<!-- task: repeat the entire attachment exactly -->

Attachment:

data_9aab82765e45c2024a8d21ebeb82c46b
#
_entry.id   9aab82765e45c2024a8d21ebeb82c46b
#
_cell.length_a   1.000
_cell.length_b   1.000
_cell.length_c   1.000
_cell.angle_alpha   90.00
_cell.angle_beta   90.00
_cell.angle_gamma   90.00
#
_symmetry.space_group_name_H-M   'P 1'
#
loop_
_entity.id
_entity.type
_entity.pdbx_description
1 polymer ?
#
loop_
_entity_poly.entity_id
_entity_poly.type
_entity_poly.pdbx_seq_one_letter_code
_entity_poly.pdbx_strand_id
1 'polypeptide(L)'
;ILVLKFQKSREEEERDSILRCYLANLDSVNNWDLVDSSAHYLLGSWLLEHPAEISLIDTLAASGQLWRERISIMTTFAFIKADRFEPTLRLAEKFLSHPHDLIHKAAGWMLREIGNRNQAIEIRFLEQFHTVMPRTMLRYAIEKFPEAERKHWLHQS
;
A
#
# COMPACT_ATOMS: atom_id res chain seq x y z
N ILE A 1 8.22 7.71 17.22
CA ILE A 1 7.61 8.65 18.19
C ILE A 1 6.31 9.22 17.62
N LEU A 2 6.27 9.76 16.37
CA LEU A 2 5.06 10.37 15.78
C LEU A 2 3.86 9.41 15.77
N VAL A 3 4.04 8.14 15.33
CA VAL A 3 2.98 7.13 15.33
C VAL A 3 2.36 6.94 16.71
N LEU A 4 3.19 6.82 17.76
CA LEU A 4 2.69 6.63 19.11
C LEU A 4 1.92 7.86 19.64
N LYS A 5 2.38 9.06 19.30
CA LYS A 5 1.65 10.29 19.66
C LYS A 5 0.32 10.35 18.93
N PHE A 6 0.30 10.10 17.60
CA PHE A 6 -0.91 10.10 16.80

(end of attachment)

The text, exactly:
data_9aab82765e45c2024a8d21ebeb82c46b
#
_entry.id   9aab82765e45c2024a8d21ebeb82c46b
#
_cell.length_a   1.000
_cell.length_b   1.000
_cell.length_c   1.000
_cell.angle_alpha   90.00
_cell.angle_beta   90.00
_cell.angle_gamma   90.00
#
_symmetry.space_group_name_H-M   'P 1'
#
loop_
_entity.id
_entity.type
_entity.pdbx_description
1 polymer ?
#
loop_
_entity_poly.entity_id
_entity_poly.type
_entity_poly.pdbx_seq_one_letter_code
_entity_poly.pdbx_strand_id
1 'polypeptide(L)'
;ILVLKFQKSREEEERDSILRCYLANLDSVNNWDLVDSSAHYLLGSWLLEHPAEISLIDTLAASGQLWRERISIMTTFAFIKADRFEPTLRLAEKFLSHPHDLIHKAAGWMLREIGNRNQAIEIRFLEQFHTVMPRTMLRYAIEKFPEAERKHWLHQS
;
A
#
# COMPACT_ATOMS: atom_id res chain seq x y z
N ILE A 1 8.22 7.71 17.22
CA ILE A 1 7.61 8.65 18.19
C ILE A 1 6.31 9.22 17.62
N LEU A 2 6.27 9.76 16.37
CA LEU A 2 5.06 10.37 15.78
C LEU A 2 3.86 9.41 15.77
N VAL A 3 4.04 8.14 15.33
CA VAL A 3 2.98 7.13 15.33
C VAL A 3 2.36 6.94 16.71
N LEU A 4 3.19 6.82 17.76
CA LEU A 4 2.69 6.63 19.11
C LEU A 4 1.92 7.86 19.64
N LYS A 5 2.38 9.06 19.30
CA LYS A 5 1.65 10.29 19.66
C LYS A 5 0.32 10.35 18.93
N PHE A 6 0.30 10.10 17.60
CA PHE A 6 -0.91 10.10 16.80